and by 1865 this equivalence value came to be known as entropy, symbol S. This, in turn, opened the door to numerous mathematical "entropy formulation" varieties of heat, in the years and decades to follow.
|A 2015 novel Elements of Chemistry: Heat (Ѻ) by biomedical research and writer Penny Rad on relationships, sex, heat, and chemistry, which shows an formula-background stylized cover.|
See main: Social heat; Economic heat; Political heat(add summary)
In 1948, American author Thomas Dreier gave the following crude description of “heat” generated in the context of human chemical reactions: 
“What is democracy but a successful formula for controlling the chemical reactions of our 145,000,000 people, and turning the friction and heat generated by our living together into production and progress?”
In this sense, the definition of heat, in human thermodynamics, is the same, however, the terminological transfer and the understanding of generalized state terms, such as "energy" or temperature", and conceptions such as "system", e.g. social system, or "latent heat" used in reference to human social systems is a new area of research. How does the sexual heat of reproduction, for instance, related to the definition of heat as energy in transfer? There are many who will argue that the term "heat" used in reference to human life processes is only metaphor. When human systems are defined as consisting of substrate-attached systems of human molecules, however, according to which heat from the sun falls through a temperature gradient to the body of the cold night sky and thereby drives the daily production of human work, the standard definition of heat finds clarification.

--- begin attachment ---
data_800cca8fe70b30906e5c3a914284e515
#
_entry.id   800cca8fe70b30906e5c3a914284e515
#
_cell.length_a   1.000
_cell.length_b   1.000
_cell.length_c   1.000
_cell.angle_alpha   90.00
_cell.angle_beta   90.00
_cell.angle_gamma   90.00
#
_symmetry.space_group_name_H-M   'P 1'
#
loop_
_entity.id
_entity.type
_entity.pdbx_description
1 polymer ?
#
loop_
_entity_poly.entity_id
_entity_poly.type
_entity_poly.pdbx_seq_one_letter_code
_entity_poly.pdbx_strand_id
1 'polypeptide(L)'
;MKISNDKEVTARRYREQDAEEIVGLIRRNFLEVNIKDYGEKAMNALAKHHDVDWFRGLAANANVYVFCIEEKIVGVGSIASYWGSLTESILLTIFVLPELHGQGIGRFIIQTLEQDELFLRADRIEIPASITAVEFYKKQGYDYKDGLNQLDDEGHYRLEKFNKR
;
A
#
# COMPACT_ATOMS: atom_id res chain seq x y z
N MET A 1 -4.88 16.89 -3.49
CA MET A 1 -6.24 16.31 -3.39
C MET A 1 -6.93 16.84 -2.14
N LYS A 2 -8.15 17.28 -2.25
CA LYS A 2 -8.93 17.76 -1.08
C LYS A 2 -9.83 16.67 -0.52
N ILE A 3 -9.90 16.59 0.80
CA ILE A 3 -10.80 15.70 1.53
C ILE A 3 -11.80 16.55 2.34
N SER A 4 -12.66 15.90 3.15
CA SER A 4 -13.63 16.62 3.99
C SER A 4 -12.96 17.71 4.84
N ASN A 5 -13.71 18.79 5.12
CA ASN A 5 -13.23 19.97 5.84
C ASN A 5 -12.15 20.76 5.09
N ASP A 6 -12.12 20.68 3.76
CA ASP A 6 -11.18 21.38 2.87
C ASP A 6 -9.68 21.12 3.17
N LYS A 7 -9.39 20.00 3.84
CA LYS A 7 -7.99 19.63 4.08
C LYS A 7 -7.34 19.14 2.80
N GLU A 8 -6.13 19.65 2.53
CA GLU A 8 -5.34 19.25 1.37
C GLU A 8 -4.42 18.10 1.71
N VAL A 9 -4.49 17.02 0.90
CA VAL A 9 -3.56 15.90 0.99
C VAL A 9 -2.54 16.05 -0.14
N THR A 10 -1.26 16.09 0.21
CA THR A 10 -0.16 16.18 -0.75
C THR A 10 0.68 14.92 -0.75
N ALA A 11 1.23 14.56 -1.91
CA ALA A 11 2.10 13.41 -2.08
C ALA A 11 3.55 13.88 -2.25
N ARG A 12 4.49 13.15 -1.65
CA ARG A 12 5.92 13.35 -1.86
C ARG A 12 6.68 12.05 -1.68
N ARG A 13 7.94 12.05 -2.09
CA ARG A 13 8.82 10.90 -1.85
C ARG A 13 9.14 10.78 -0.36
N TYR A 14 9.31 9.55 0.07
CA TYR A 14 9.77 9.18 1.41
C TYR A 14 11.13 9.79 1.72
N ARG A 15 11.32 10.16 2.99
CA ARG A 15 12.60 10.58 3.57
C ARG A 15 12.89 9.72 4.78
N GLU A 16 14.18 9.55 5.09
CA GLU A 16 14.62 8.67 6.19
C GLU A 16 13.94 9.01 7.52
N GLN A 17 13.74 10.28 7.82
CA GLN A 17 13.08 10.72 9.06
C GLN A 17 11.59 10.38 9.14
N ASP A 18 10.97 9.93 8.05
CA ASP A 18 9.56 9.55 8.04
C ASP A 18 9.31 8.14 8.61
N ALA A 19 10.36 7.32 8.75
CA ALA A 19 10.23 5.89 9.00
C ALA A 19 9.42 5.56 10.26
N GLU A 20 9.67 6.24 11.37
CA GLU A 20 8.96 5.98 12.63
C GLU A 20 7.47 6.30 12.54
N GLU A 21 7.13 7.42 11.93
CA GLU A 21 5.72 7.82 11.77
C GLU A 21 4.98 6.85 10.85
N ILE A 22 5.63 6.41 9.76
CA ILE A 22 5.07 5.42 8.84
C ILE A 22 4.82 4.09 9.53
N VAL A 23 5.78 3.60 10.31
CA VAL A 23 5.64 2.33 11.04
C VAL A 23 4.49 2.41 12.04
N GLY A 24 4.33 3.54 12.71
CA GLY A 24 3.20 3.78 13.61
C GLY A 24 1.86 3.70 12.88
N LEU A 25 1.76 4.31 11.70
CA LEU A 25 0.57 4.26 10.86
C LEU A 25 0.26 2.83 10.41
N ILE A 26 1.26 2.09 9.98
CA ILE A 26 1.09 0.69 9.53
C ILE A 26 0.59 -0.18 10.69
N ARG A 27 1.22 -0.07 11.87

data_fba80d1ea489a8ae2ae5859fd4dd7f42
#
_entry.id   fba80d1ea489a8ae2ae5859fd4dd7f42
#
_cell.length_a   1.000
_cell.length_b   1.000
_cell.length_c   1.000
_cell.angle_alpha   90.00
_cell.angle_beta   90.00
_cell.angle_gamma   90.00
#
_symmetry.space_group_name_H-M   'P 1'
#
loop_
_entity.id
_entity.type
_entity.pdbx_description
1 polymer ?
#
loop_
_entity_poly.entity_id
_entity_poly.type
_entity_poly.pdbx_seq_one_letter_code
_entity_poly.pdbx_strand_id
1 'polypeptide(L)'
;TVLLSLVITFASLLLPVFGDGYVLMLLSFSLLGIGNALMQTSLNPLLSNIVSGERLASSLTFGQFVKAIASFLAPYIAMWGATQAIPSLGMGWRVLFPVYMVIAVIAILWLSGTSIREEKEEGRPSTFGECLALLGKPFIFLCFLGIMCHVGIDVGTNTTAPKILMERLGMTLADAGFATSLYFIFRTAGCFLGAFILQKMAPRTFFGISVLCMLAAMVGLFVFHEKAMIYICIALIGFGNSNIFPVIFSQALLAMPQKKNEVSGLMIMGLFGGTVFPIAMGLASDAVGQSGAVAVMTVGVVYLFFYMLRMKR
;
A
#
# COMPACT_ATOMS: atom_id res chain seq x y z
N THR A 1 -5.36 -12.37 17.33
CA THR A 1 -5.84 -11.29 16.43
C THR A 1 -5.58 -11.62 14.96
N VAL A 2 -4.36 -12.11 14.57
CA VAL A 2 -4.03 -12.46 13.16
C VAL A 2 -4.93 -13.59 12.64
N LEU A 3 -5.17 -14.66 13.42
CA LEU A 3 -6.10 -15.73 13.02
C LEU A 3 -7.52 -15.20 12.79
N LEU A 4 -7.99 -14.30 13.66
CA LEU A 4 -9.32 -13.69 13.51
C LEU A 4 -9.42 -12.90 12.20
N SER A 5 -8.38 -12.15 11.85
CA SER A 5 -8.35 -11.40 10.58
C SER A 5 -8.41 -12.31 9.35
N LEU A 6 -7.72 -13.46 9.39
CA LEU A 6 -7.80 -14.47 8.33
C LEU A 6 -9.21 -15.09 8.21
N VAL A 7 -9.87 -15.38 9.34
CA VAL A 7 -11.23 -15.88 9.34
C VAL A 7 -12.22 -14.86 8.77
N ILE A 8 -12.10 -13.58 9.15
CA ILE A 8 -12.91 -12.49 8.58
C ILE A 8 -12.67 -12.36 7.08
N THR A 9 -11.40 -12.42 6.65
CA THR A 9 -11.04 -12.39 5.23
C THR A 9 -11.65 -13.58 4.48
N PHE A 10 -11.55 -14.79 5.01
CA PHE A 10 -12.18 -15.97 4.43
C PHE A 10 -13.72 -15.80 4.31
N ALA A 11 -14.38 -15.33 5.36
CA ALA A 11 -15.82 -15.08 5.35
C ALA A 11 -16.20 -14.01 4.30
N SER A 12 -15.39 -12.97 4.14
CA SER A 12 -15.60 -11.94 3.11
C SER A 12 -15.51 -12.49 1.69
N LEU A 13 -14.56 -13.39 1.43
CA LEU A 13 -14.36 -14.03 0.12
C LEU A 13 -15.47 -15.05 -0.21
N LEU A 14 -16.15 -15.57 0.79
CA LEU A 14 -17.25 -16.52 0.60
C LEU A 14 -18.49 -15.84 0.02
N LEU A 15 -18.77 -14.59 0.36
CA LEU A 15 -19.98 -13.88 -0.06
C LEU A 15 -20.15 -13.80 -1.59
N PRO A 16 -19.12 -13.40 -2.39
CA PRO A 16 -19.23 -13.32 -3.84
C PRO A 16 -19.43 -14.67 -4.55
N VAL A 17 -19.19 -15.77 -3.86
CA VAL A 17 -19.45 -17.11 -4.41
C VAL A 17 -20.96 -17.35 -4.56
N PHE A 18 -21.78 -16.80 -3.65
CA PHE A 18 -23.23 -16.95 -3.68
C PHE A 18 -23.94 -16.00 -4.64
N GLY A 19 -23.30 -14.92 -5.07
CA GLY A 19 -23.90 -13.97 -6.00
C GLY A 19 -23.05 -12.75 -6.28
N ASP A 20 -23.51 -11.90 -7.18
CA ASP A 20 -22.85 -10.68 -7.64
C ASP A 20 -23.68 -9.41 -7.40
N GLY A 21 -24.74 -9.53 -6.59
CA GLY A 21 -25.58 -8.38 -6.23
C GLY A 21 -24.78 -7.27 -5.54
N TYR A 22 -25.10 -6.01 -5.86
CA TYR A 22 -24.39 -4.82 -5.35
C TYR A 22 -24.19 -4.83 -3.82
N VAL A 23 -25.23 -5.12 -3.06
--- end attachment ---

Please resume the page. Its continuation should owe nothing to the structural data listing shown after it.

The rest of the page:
The following are related quotes:
“In this sentence from New Instruments it is clear that Bacon, like Descartes, Count Rumford, Humphry Davy and Young, had a more or less definite notion of the dynamic nature of heat and its convertibility into work. But the exact science which treats of heat as a mode of energy begins with the publication, in 1824, of the Reflections on Motive Power of Fire of Sadi Carnot, who Lord Kelvin calls the ‘profoundest thinker in thermodynamic philosophy’.”— Fielding Garrison (1909), “Josiah Willard Gibbs and his Relation to Modern Science, Parts I-IV”